The new knowledge emerging out of these online sources helped me draft some of the initial themes and areas to further investigate through the other methods.

Methodological and Ethical considerations

There are various ethical debates surrounding the unobtrusive research in existing literature and ways of examining personal narratives produced by individuals through online medium.  Some researchers (Eysenbach and Wyatt,2002, Seale et.al, 2010) argue that since most of the online content is publicly available aimed at general audience, the need for informed consent is ambiguous. However, in case of online support groups as Barker (2008) and O’Brien and Clark (2011) discuss the limitations of private content due to smaller number of groups members. The support groups I had been a member of, had admins and certain privacy protocols that all group members had to abide by.

The positionality of the researcher is a very important aspect throughout the research process. Salmons (2012) E-interviews Research Framework offers useful tips reflecting on some crucial questions of self-reflexivity when undertaking unobtrusive observations of the online content.

Matters of confidentiality and seeking consent for data generated from online resources needs much deliberation and largely depends on the objectives of the researcher and the ways they aim to present and report the findings. Although I am still exploring ways of representing information from these valuable sites of information, I find the idea of fabrication approach by Annette Markham (2012) quite useful, which implies ‘involving creative, bricolage-style transfiguration of original data into composite accounts or representational interactions’ (2012, p334) without divulging any specific details of the researched community.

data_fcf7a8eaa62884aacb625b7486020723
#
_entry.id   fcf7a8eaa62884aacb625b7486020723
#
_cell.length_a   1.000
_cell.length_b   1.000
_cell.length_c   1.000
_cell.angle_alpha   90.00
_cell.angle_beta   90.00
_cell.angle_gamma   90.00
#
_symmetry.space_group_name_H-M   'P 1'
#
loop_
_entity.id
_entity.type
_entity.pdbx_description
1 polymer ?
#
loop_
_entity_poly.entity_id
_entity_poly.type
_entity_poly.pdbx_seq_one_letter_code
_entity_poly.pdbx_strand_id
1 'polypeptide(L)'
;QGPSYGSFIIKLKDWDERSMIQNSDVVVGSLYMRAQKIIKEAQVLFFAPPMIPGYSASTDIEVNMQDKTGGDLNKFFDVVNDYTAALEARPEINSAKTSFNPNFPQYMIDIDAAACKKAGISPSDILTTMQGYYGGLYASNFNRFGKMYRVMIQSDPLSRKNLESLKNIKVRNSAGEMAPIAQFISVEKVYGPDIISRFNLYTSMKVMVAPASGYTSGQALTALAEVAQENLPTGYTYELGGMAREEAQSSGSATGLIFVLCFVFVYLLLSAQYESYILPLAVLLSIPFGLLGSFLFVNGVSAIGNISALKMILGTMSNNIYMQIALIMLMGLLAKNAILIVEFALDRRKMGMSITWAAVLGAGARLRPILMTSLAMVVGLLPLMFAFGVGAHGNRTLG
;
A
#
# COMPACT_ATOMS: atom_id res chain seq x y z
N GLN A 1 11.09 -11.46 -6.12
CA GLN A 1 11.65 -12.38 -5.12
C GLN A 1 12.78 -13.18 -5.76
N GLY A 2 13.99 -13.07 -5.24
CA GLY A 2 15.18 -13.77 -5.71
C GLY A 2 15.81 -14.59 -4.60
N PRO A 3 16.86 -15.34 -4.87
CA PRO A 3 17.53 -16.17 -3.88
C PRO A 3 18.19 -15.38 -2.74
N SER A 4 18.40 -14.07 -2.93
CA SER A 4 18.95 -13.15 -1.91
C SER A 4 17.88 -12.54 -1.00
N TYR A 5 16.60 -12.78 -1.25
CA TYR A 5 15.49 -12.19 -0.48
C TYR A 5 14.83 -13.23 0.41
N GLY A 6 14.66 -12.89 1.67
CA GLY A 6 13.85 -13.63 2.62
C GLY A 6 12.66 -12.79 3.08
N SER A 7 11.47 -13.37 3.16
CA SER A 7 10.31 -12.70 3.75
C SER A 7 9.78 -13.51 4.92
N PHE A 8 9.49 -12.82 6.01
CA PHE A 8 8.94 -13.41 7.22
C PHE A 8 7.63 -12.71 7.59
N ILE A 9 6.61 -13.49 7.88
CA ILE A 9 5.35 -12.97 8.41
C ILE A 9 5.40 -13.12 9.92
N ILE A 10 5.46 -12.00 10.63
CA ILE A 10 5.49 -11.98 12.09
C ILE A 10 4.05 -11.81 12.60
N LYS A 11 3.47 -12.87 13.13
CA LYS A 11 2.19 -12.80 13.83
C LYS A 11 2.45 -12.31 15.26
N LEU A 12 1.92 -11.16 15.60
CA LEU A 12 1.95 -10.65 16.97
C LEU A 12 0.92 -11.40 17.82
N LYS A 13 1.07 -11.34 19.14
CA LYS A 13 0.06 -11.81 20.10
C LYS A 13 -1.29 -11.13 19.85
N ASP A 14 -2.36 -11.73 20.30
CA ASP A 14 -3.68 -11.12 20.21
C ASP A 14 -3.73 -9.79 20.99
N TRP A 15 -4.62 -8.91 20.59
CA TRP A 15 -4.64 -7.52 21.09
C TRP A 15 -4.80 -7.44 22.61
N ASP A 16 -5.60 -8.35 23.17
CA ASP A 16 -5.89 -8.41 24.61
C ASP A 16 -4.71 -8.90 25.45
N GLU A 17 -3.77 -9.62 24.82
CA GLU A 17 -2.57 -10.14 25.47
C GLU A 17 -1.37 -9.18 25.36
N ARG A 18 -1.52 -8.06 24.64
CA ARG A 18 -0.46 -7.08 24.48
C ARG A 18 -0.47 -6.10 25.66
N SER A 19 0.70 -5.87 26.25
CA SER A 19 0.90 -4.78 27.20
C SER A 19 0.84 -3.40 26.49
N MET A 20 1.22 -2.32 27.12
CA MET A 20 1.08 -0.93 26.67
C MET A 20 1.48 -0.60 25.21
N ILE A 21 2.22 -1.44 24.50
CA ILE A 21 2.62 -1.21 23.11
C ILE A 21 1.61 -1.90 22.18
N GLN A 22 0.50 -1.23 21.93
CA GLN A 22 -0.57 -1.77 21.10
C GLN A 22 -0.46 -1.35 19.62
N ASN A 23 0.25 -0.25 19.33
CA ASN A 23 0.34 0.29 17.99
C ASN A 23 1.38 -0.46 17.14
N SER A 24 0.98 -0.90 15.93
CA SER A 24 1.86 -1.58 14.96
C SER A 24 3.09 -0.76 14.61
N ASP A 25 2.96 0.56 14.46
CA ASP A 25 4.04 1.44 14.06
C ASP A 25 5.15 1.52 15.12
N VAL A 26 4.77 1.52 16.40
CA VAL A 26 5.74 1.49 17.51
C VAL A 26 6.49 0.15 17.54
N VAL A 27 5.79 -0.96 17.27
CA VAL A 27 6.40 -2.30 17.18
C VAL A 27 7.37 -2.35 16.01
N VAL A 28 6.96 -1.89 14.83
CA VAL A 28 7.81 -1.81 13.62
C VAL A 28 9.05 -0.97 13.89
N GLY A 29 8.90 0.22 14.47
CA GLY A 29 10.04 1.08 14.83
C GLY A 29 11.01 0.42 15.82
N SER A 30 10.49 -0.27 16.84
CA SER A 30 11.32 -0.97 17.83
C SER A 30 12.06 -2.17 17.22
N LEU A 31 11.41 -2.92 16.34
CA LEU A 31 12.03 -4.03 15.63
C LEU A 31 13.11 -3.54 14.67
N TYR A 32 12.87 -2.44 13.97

Conclusions

Sometimes the most obvious data sites would not be as apparent unless faced with unexpected circumstances restraining our methodological choices. Agility is an intrinsic characteristic of most social research. At present, data collection is in constant flux responding to the unprecedented crisis. And now more than ever, the relentless pandemic situation offers a critical window for researchers to make every effort to explore creative and novel approaches of data collection and innovative ways to tap the potential of the existing methods.

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Call for Contributions: Adapting Conventional Research Methods for the New Normal

In search of Novel Adaptations in Social Science Research Methods for the World of COVID